And nor would it be a surprise to know that paying interest on their existing loans costs 20% of cashflow already and that they are underwater in the 'Permian' shale in west Texas where transport costs to market are large. There are relatively few oil pipelines in the Permian, not enough for any expansion, and the amount of gas flared off there equals Irelands daily gas consumption alone....and no there are no gas pipelines in the Permian either.

This lunacy must come to an end, surely the muppets sophisticated investors realise they will not get most of their money back even with Permian oil fetching $60 rather than the $40 they will often take for it today. $40 Permian means they cannot cover the interest on their loans.

We might see a bit of a pipeline bubble to finish this off before it all goes bang. And don't forget that more oil was thrown on the flames last month. :D

https://www.forbes.com/sites/arielcohen ... 23c27f2c91

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America’s energy security just got a lot more secure. On November 28 The United States Geological Survey (USGS) published an assessment of continuous (unconventional or ‘tight’) resources in a part of the prolific Permian oil and gas basin that straddles Western Texas and Southeastern New Mexico. Located in the Wolfcamp Shale and overlying Bone Spring Formation, the unproven, technically recoverable reserves are officially the largest on the planet. But curiously this story isn't making waves in the mainstream media.

The USGS estimates that over 46 billion barrels of oil, 280 trillion cubic feet of gas, and 20 billion barrels of natural gas liquids are trapped in these low-permeability shale formations. To better understand just how staggering these numbers are, think about this: at the end of 2017, total U.S. proven reserves of crude oil hovered around 40 billion barrels. For natural gas, figures stood around 465 trillion cubic feet (tcf). The new upward revision of Permian resources represents a more than 100% and 65% increase in U.S. oil and gas reserves, respectively, if they can be extracted economically.


Too big an "if" for me though. :D

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 Post subject: Re: 'Peak Oil' far, far away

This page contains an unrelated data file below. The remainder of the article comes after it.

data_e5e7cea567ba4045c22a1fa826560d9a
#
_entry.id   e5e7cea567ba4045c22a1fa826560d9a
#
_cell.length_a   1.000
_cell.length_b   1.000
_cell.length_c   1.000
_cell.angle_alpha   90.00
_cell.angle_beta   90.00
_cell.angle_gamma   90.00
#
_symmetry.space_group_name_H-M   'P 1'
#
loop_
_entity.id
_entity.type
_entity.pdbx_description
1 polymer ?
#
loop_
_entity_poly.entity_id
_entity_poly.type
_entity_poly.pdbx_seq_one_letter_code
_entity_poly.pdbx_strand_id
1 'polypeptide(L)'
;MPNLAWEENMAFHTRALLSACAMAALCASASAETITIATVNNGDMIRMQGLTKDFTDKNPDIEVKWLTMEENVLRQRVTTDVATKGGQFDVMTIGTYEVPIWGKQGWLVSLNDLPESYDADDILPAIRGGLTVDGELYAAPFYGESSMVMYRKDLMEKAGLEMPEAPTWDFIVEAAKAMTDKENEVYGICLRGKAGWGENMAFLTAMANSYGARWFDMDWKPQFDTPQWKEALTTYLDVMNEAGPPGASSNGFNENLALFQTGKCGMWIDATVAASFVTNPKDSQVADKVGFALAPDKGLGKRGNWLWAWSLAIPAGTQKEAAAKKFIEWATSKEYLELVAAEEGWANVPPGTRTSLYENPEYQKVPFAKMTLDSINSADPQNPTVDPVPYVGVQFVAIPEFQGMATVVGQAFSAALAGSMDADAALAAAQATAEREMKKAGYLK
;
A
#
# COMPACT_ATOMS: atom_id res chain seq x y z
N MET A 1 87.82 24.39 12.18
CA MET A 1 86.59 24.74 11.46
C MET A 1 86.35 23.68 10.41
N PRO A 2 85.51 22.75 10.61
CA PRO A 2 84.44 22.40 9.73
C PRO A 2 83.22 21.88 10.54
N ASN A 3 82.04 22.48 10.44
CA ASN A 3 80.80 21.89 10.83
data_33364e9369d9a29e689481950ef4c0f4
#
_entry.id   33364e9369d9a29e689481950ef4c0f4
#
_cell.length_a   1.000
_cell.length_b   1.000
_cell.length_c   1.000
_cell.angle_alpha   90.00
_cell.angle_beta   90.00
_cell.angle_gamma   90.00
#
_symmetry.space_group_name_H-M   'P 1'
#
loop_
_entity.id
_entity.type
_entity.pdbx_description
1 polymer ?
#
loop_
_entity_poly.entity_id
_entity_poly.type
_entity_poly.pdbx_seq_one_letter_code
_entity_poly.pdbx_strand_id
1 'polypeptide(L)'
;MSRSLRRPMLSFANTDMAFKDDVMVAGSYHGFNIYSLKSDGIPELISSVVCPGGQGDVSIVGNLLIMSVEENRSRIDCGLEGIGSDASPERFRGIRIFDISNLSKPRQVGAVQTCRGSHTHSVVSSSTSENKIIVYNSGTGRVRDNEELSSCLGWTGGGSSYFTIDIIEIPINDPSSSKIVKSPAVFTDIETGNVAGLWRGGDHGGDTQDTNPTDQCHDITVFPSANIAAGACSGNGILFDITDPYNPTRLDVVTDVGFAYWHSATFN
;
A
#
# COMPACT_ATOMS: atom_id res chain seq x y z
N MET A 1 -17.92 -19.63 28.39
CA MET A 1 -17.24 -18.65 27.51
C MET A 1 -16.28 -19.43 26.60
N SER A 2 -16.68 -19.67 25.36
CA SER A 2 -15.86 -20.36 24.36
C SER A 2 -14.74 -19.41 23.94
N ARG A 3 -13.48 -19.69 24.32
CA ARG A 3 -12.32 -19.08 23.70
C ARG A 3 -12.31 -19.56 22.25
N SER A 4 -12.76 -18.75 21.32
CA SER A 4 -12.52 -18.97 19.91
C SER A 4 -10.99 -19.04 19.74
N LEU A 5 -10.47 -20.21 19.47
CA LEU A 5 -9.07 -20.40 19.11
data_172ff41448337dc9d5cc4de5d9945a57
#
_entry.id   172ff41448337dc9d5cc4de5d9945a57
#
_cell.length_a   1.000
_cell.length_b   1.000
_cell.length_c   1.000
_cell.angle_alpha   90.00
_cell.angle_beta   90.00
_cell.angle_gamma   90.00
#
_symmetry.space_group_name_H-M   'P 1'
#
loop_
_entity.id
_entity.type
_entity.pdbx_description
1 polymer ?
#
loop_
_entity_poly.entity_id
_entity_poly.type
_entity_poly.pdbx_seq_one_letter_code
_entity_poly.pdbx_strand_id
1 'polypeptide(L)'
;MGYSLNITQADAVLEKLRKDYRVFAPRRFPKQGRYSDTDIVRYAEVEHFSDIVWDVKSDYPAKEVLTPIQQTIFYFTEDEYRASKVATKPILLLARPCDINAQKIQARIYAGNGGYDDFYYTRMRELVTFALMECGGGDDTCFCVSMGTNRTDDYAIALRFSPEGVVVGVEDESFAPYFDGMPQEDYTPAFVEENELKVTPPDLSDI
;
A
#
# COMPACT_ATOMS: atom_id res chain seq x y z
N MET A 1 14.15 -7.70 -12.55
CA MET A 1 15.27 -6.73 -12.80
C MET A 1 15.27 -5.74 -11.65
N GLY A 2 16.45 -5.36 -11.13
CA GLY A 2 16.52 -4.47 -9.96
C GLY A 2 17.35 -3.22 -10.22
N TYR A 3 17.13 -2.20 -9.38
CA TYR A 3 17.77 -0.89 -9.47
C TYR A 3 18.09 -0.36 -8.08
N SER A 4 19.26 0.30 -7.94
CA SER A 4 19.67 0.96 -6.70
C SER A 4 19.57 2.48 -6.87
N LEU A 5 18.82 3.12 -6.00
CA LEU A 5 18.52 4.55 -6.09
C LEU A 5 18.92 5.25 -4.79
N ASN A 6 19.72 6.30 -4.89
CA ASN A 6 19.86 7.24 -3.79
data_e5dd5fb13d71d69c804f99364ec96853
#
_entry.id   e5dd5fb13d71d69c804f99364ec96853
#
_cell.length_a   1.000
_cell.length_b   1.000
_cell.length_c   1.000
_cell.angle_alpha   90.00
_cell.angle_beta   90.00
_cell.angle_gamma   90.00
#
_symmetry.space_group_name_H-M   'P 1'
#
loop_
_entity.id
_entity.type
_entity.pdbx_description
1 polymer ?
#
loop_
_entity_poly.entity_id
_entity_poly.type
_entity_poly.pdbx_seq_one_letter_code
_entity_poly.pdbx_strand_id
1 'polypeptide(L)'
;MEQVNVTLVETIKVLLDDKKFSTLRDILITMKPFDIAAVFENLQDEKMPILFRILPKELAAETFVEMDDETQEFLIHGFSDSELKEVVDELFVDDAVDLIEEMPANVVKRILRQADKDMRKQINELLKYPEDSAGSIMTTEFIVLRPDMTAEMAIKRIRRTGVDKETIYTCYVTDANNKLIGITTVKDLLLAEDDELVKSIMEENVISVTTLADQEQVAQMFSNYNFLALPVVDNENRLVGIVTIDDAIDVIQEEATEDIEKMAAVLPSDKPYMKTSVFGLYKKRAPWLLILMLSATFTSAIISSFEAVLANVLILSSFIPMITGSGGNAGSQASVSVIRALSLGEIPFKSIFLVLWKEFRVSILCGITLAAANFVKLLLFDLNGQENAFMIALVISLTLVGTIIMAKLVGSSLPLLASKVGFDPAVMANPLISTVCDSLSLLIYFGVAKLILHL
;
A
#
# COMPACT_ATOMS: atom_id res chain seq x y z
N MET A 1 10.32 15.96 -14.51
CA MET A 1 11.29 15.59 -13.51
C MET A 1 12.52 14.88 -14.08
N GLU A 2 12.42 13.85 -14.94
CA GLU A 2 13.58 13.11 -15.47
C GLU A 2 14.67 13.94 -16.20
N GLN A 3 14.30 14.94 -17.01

PostPosted: Sun Jan 27, 2019 10:33 am 
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The upward revision for Permian resources is still pretty amazing. Yes, they are classed as "undiscovered, technically recoverable". Sure, people may lose their shirts. Favourable economics are not guaranteed. But like with the oil price slump in 2014, someone else may step in and take the spoils if the initial drillers go to the wall. The industry as a whole proved more resilient than expected, even if individual operators didn't.

Like in the last cycle, the number of DUCs (drilled uncompleted wells) is soaring again. In the last five years it has gone from 600 to 4,000 just in the Permian. Production has gone from 1.4 mbpd to 3.8 mbpd. There's no doubt the resources exist to support huge expansion. Oil price and pipeline capacity could keep a lid on it in the short term, and current investors could get burned. In the long run the US, which has already edged out Russia for world's second biggest producer, could even overtake the Saudis if the Permian turns out to be bigger than the mighty Ghawar field.

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 Post subject: Re: 'Peak Oil' far, far away
PostPosted: Sun Jan 27, 2019 2:48 pm 
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ps200306 wrote:
The upward revision for Permian resources is still pretty amazing. Yes, they are classed as "undiscovered, technically recoverable". Sure, people may lose their shirts. Favourable economics are not guaranteed. But like with the oil price slump in 2014, someone else may step in and take the spoils if the initial drillers go to the wall.


The rules are

1. It is a resource until drilled
2. It is a reserve after you drill and get an estimate of recoverables

But then a shale well declines very fast and some are reduced to a useless trickle of oil within 4 years of first recovery and the well goes OPEX negative. The Permian is not the worst shale, you get near enough $1m of oil (at say $50 BBL) per hole there, other shale formations return a lot less than that.

Against that the new resource is quite far west, much in New Mexico rather than Texas, and the temptation for drillers is to 'complete' a couple of very sweet spots and claim that all their drilled/incomplete wells will be equally good resources once complete....and they won't be complete in a hurry I can guarantee you. :D

Utter hogwash but the US drilling industry have plenty of previous in inflating massive bubbles.

I well remember the insane Gas bubble that exploded in Oklahoma in 1982 and if you only ever read one book on bubbles then you should read this classic on that notorious fiasco which boiled down to someone saying the deeper you drilled (deeper than anyone had ever drilled in fact) the higher the pressure would be and surely the more gas was down there....around 6 or 7 miles down it was.

Then people started to believe in this nonsense. The bubble collapse brought down one of the 10 largest banks in the US then and severely damaged 3 of the remaining top 20 banks at the time.

The shale bubble has sucked in $0.3TR of which $0.25TR needs full refinancing within five years and this for an industry that pays out 20% of its turnover last year (over $50 a barrel time) just to service the existing loans they have.

In the US you can lend to these clowns at a blended 7% or so or go risk free Fed Bonds for 10 years at 3%